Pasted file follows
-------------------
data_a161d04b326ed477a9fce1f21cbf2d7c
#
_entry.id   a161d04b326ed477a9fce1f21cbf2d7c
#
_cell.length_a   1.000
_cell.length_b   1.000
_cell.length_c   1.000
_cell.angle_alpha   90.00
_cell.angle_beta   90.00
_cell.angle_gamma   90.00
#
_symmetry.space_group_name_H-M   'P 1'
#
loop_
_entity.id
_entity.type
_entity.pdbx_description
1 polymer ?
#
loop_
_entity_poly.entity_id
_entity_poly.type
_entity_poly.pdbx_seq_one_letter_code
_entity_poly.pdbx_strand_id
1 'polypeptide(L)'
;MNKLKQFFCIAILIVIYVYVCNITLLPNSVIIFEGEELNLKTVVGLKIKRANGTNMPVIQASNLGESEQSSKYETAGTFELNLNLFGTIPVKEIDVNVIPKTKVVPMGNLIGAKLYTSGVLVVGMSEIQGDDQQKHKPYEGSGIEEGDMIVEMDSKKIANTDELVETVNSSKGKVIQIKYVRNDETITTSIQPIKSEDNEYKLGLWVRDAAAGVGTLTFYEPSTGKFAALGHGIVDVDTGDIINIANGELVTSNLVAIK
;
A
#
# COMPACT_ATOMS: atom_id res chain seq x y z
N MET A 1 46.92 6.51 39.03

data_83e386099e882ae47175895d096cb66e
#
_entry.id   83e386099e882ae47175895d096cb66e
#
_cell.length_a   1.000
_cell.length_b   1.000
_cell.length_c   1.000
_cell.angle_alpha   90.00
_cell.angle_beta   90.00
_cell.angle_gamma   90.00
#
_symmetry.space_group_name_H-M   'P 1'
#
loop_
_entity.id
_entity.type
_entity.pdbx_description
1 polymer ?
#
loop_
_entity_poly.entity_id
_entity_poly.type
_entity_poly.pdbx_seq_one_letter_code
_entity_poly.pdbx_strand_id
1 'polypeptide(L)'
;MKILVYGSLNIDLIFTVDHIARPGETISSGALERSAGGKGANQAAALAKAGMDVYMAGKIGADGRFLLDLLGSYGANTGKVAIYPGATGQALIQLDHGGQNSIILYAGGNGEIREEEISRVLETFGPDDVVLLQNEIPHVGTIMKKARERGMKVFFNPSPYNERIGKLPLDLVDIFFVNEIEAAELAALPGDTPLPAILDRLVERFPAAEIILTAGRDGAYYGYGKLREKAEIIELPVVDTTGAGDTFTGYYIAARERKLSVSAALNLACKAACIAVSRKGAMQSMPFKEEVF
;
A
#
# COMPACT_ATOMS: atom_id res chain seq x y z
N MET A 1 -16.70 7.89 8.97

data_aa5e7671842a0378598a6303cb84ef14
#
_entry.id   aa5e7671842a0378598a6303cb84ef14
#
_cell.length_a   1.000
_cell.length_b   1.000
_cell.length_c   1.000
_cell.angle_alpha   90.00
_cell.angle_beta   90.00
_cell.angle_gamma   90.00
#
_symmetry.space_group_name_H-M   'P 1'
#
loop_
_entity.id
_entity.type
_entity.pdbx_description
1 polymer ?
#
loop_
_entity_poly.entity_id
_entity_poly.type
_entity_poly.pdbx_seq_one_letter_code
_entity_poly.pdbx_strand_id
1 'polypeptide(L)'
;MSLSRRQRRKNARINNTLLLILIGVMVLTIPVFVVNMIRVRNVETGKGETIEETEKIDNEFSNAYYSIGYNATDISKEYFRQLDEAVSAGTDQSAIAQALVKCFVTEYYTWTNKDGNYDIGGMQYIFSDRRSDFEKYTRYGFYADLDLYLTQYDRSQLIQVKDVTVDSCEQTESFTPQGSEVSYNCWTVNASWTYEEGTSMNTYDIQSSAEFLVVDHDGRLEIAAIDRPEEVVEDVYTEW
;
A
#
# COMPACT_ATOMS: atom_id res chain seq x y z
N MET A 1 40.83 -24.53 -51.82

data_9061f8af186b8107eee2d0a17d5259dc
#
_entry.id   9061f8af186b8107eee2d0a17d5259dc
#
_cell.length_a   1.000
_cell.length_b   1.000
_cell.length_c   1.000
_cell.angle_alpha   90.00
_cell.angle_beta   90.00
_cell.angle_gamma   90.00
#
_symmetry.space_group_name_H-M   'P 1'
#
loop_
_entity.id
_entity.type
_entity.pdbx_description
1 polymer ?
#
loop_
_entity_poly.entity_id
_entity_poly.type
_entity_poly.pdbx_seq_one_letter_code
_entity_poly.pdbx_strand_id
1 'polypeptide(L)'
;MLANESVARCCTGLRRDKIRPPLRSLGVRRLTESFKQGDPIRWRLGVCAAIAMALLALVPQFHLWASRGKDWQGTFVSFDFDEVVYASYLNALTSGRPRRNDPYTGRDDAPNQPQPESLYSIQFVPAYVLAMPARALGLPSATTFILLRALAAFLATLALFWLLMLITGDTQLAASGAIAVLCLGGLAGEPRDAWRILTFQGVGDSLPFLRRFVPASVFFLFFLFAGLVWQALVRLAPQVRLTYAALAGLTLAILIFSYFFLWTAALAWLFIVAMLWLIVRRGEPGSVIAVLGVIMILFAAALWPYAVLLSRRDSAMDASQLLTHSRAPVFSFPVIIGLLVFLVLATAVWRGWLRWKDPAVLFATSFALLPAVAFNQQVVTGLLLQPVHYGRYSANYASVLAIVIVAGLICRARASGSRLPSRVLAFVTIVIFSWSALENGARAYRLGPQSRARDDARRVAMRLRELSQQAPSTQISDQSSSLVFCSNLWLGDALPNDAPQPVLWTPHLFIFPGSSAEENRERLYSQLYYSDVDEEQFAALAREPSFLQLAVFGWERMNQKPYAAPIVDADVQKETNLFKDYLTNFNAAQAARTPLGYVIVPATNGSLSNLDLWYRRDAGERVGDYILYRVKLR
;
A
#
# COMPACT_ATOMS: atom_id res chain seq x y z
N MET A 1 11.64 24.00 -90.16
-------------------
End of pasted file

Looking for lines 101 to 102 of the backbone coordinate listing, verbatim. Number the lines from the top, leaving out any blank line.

_cell.angle_alpha   90.00
_cell.angle_beta   90.00